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  BRITISH RED ENSIGN, ENTIRELY HAND-SEWN, ca 1880-1920’s

Available: Sold
Frame Size (H x L): 45.5" x 83"
Flag Size (H x L): 34.75" x 71"
Description....:
British Red Ensign, made of wool bunting and entirely hand-sewn. This is the flag flown by the British Royal Navy until the year 1800. While the exact date of origin is unknown, the original design, with the Cross of St. George only, was adopted by the English Royal Navy in 1625 and surviving receipts illustrate that this signal was being produce and paid for by the British government as early as 1620.

The Scotts had their own version, with the Cross of St. Andrew, and the two were merged into one flag in 1707, by way of the Acts of Union that joined the two nations. In 1800, further Acts of Union were passed that joined Britain and Ireland. At this time, St. Patrick's Cross was added and the final design was adopted.

Among other engagements, the Red Ensign served as the flag of the British military during the French & Indian War (1754-59), the American Revolution (1775-83) , the Battle of Trafalgar (1805), and the War of 1812 (1812-1815). Within the Acts of Union of 1800 was a provision that thereafter made changes to the flag subject to the pleasure of the King. On January 1st, 1801, King George III designated the Red Ensign as the principal flag of the Royal Navy, to be worn by ships of the Red Squadron, as well as by warships not assigned to any squadron. At the same time, the Blue Ensign (same flag but with a blue field instead of red) and the White Ensign (same flag but with a white field, divided vertically and horizontally by a red cross) became the official standards of the Blue and White Squadrons, respectively.

In 1854, the Merchant Shipping Act was passed. This specified that the Red Ensign was the appropriate flag for a British merchantman (echoed in successive British shipping legislation during the last quarter of the 19th century and still applicable in the 1990’s). In 1864, an effort was made to reduce confusion brought about by the use of three different flags for one navy. At this time the Red Ensign fell from Navy use to become the principle flag of British merchant ships and Merchant Marine vessEls. The White Ensign replaced it as the official standard of the Royal Navy, and the Blue Ensign was assigned to non-navy ships in public service.

It is of interest to note that because the Stars & Stripes wasn’t adopted until June 14th, 1777, and because it was neither authorized or commonly carried by American ground forces until the 1830’s and after, the colonial army actually displayed various versions of the Red Ensign during the war’s opening years. It also appeared in public displays and protests, sometimes with verbiage emblazoned on the red field that denounced the crown. At other times its use probably stemmed from a reluctance to depart with British ties. Use of a similar flag, known as the Grand Union or Continental Colors, appears to have occurred between roughly 1775 and 1777. Like the Red Ensign, the Grand Union displayed the British Union design as the canton. This was paired with a field of 13 red and white stripes to reflect the American colonies. This is thought of as the first American national flag and was similar to that of other British Colonies, most of which flew a Red or Blue Ensign with a device set towards the fly end of the field to identify the subservient nation. There was a lot of inconsistency in flag use in early America, both during and after the Revolution.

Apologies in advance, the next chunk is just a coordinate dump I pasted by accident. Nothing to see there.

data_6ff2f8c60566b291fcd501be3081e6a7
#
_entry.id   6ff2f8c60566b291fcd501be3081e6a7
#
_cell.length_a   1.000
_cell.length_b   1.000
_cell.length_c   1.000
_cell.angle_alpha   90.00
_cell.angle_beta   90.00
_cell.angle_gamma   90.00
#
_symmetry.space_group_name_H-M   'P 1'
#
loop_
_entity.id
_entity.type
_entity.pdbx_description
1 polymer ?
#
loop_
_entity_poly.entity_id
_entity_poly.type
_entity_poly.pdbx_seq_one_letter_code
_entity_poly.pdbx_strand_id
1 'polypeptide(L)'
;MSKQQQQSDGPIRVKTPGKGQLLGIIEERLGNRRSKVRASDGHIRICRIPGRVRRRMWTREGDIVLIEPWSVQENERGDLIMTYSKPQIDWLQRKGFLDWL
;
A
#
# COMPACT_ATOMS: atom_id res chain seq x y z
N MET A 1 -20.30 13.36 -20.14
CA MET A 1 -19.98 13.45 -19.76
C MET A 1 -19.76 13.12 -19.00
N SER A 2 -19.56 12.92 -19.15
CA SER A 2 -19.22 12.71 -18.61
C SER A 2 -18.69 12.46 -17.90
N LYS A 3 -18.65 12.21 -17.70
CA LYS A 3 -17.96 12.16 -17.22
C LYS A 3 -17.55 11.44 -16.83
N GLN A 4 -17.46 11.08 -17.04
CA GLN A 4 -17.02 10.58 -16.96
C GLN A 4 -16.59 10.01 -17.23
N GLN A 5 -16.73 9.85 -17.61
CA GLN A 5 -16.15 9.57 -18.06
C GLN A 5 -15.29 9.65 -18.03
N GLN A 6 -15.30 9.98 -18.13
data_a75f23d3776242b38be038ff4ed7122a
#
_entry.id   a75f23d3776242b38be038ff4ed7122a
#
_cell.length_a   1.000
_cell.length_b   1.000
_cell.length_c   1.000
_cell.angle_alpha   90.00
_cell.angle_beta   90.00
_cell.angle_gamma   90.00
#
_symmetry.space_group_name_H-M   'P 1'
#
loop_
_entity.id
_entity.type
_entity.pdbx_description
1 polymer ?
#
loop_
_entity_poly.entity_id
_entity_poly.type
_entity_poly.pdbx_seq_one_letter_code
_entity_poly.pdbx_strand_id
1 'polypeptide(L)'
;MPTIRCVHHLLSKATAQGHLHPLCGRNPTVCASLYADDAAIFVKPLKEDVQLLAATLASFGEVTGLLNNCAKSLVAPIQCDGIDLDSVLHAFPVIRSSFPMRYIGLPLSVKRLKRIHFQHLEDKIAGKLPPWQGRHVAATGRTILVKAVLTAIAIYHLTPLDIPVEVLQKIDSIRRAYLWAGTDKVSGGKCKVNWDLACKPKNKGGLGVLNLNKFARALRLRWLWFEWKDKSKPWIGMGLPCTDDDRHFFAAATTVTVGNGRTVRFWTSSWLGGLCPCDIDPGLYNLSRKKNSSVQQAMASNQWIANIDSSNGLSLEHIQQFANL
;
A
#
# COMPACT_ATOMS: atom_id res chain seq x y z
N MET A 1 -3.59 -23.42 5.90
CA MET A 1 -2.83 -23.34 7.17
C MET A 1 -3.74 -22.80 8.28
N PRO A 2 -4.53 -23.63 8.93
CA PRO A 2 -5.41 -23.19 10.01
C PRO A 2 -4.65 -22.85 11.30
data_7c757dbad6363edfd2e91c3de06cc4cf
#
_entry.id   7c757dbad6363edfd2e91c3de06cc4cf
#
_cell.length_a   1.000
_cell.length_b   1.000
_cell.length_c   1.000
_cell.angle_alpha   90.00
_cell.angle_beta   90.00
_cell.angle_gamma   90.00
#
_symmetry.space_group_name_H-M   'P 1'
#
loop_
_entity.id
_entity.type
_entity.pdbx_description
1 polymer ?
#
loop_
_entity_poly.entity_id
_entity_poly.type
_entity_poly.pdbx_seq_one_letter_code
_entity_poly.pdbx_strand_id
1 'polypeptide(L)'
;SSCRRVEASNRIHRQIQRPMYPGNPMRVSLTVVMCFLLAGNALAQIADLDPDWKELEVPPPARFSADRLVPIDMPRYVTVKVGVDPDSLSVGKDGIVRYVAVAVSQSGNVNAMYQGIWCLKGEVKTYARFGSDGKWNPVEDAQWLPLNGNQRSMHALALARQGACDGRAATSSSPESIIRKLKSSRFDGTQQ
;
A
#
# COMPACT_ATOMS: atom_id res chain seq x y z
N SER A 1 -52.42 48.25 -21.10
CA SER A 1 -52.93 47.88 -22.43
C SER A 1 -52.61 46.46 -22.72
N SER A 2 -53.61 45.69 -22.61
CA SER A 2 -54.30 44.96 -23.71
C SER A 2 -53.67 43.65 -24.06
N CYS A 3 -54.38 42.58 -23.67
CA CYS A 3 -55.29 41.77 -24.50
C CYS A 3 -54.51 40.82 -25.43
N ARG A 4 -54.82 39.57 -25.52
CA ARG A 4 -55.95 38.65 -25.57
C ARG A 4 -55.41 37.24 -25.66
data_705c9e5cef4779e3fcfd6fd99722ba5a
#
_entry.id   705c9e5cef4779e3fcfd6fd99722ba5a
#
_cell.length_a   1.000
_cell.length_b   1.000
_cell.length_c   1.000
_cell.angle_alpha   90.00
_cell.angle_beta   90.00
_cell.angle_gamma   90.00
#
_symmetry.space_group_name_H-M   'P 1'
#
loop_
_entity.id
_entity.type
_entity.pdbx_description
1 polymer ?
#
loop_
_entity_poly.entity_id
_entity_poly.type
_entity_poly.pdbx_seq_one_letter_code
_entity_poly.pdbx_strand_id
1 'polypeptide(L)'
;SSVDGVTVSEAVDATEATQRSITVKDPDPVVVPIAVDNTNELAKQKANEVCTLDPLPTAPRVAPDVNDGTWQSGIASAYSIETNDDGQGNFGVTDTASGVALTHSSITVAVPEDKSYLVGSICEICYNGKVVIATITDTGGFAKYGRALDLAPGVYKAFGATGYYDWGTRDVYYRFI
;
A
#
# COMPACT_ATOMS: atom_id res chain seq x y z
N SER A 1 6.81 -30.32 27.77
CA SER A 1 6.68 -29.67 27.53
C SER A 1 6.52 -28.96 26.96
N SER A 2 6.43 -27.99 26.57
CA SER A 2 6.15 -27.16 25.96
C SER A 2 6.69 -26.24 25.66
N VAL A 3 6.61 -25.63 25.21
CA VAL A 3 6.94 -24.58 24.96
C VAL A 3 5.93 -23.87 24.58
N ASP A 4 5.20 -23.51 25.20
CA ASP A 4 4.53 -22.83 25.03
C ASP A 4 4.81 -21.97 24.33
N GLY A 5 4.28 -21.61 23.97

This particular Red Ensign was made sometime between roughly 1880 and the 1920’s. There is a linen binding along the hoist, in the form of an open sleeve, through which a braided hemp rope was passed. This is wound around a wooden toggle at the top, and extends outward at the bottom for a distance, where there is a loop. The rope is stitched firmly into position at the top and bottom of the binding. A numeral “2” is stenciled near the top of the hoist in black pigment to indicate its size on the fly in yards. Adjacent to this are two illegible words, printed in black, likely by way of a metal stamp, accompanied by what appears to be the acronym “U.S.A.” Given the hand-sewn construction, and the general manner in which this flag is made, I suspect that it is of British manufacture, possibly for sale in the American market. The Red Ensign was often misused by foreign ships sailing into British ports, due to the ambiguity of the corresponding legislation. The hand-stitching on this example is especially beautiful. Surprisingly, manufacture of these flags changed very little over this 40-year time frame and hand-sewing can be encountered throughout (and afterwards), as well as linen bindings, seldom encountered on other flags of this era.

Mounting: The flag was mounted and framed within our own conservation department, which is led by expert staff. We take great care in the mounting and preservation of flags and have framed thousands of examples.

The flag has been hand-stitched to 100% silk organza for support. It was then hand-sewn to a background of 100% cotton twill, black in color, that was washed and treated to remove excess dye. The mount was then placed in a black-painted and hand-gilded, contemporary Italian molding. The glazing is U.V. protective plexiglas.

Condition: There is extremely minor mothing in limited areas throughout. There is minor to modest soiling on the hoist binding and there is very minor fracturing of the linen fabric. Many of my clients prefer early flags to show their age and history of use.
Collector Level: Intermediate-Level Collectors and Special Gifts
Flag Type: Sewn flag
Star Count:
Earliest Date of Origin: 1880
Latest Date of Origin: 1920's
State/Affiliation:
War Association:
Price: SOLD
 

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